COMMENTARY: Practicing veganism is community service
Community is a word that gives us a sense of comfort and belonging. A community is not only a group of human beings, but also the bird that sings in our backyard, the cat that meows on the couch and the dog that waits for you to come back home.
However, there is a group of beings in our community we have largely ignored. These are the animals that end up on most of our dinner plates. We do a great disservice to these beautiful beings when we ignore their unnecessary suffering. Last year, there were 9.2 billion land animals killed in the U.S. alone. These animals live in crowded cages with their beaks cut off or in metal crates, which barely allow for any sort of movement let alone room to walk around. In our industrialized world, we have put profits before the most valuable thing of all, life.
We have long denied attention to our animal counterparts. And while we serve the community of humans in need by donating money, clothes, toys, holding food drives and soup kitchens, there is little that we need to do to serve our animal counterparts. We simply need to choose veg, eat less or no meat and avoid as many animal products in our daily lives as possible. There are countless products that imitate animal products in our local grocery stores. I am a fan of brands like Gardein, Lightlife and Boca that make delicious meat alternatives.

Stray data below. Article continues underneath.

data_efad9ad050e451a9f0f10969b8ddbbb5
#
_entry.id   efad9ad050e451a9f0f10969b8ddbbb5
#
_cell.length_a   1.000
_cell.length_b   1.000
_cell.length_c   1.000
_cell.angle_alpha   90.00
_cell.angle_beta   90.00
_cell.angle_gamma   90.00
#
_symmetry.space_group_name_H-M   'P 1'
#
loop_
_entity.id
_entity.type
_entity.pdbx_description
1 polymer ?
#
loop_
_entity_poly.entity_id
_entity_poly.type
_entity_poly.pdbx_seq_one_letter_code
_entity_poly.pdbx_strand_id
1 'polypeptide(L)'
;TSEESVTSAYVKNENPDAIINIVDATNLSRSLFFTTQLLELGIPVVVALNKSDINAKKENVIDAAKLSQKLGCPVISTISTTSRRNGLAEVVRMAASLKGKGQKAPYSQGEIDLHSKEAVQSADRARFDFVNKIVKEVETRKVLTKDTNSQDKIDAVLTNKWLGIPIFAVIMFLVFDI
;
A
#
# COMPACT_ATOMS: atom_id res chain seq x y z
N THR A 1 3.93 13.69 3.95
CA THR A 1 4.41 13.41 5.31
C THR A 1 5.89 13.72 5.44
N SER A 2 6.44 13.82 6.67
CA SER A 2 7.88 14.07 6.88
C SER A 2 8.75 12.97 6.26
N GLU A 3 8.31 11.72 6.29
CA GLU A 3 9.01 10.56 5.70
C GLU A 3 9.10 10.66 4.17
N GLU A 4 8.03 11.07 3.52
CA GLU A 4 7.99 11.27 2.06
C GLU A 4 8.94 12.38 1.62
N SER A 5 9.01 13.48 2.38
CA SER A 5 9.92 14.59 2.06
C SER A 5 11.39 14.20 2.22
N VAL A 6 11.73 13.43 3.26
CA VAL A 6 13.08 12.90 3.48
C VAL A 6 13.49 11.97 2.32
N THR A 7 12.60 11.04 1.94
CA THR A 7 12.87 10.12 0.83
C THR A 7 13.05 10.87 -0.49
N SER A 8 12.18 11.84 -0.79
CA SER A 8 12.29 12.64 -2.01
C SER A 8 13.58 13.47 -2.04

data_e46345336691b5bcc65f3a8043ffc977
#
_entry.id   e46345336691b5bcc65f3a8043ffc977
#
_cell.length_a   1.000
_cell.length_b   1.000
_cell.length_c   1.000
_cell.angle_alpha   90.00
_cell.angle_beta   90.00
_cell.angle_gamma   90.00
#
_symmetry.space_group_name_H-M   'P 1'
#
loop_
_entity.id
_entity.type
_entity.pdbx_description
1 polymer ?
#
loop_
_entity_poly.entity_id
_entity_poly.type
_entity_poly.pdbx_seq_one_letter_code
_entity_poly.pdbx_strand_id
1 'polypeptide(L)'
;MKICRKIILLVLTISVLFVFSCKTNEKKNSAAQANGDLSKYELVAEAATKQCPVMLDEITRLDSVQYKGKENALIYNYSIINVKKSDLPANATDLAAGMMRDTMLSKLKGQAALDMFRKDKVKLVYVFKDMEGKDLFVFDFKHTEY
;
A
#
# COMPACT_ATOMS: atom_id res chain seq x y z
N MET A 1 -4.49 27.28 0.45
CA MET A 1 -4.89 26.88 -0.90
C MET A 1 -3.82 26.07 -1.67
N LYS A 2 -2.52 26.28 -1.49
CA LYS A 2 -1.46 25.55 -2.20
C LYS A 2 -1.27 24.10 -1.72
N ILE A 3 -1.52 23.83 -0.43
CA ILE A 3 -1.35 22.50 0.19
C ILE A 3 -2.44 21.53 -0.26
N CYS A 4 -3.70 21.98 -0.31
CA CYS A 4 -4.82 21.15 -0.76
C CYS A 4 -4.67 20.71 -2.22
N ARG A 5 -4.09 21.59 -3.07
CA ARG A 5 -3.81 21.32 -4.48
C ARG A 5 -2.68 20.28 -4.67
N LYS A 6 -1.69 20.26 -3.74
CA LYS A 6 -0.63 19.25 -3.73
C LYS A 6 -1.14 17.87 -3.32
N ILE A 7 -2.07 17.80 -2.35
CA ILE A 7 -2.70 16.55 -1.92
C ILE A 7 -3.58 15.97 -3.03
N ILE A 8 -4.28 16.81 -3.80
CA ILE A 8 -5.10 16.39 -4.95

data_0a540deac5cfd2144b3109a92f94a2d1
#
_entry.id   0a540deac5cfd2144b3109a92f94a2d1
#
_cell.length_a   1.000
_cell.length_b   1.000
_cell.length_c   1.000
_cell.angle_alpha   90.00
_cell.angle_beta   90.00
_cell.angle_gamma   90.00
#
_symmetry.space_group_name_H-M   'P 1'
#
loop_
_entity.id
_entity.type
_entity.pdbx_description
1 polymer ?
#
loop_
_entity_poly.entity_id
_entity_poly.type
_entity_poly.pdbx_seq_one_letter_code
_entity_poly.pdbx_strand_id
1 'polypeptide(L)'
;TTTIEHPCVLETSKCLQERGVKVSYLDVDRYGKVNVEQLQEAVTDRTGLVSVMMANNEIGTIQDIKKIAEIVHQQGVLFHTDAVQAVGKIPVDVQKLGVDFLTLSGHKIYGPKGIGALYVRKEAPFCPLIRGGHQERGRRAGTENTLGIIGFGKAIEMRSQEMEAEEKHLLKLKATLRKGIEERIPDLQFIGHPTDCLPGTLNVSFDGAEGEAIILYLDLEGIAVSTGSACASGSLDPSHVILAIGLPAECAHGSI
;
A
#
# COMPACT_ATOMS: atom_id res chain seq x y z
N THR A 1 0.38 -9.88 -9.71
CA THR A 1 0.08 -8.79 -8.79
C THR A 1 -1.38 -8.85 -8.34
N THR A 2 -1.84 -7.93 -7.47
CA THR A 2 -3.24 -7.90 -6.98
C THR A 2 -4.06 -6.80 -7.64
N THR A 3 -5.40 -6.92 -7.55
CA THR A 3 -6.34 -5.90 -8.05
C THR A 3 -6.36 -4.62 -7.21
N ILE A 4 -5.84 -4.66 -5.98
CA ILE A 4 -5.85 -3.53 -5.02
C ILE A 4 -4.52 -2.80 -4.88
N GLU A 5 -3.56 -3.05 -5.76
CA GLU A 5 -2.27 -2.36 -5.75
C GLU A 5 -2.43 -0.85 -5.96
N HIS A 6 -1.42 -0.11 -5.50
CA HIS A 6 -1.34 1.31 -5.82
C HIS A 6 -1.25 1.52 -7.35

The suffering the animals endure in the process of food to plate cannot be quantified, but what can be quantified is the enormous amount of land, water and food consumed in that process. According to Peter Singer, a bioethicist at Princeton, if we fed the grain we use to feed livestock to the 1.4 billion impoverished people in the world, they would receive twice the amount of food needed for survival. By choosing veg, not only are we helping the animals but also our human brothers and sisters. We also decrease our carbon footprint by choosing veg because animal agriculture is the single biggest source of global warming as it contributes to 51 percent of the greenhouse gas emissions. By going plant-based vegan, we help make the world a better place for future generations. There is no better service to the community than that.
It may seem hard, but perhaps start with meatless Mondays via rutgers.meatlessmondaypledge.com. Rutgers Veg Society is also a great organization on campus to be a part of if you are interested in veganism or vegetarianism. As a service to the community, I implore you to try eating more plant-based foods and create a better future.
Rushil Patel is School of Environmental and Biological Sciences junior majoring in environmental and business economics.
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